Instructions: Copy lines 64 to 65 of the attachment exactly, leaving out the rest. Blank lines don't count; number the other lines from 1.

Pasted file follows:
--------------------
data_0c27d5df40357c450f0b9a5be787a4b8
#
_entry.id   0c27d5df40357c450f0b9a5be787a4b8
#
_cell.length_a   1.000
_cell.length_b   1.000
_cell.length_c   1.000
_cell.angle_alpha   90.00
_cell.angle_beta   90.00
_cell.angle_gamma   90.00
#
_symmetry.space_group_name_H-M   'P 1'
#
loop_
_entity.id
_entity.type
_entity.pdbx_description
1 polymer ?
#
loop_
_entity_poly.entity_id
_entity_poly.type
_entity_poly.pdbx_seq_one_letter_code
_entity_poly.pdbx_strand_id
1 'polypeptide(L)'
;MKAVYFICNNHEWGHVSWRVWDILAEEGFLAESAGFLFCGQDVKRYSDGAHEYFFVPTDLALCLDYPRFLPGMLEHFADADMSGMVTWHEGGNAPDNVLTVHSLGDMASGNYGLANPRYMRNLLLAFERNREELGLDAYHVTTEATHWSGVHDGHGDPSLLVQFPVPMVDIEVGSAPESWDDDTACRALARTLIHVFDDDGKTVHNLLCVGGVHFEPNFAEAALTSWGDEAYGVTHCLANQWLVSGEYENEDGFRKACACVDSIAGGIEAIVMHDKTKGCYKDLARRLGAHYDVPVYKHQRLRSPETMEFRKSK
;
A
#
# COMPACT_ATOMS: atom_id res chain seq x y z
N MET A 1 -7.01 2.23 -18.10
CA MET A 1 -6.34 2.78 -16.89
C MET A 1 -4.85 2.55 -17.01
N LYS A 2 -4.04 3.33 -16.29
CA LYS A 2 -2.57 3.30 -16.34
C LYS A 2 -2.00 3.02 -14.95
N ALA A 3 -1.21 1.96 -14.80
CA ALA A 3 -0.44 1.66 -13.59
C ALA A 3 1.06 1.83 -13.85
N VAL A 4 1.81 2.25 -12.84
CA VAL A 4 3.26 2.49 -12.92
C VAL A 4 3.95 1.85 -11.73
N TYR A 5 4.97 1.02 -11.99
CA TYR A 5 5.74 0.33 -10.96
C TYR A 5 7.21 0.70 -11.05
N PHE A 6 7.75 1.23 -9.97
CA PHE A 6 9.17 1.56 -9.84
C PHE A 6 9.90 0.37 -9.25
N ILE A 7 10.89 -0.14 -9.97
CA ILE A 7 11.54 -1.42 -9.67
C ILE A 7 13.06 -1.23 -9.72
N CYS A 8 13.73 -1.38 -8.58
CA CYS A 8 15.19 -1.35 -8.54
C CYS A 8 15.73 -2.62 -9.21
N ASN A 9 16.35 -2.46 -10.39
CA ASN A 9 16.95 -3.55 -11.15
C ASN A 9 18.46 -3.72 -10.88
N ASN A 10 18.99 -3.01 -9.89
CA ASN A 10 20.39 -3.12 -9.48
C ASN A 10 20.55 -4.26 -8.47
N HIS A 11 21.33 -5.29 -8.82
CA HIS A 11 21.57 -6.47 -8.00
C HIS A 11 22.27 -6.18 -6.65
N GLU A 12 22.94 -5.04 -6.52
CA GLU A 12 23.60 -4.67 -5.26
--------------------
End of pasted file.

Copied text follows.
N GLU A 12 22.94 -5.04 -6.52
CA GLU A 12 23.60 -4.67 -5.26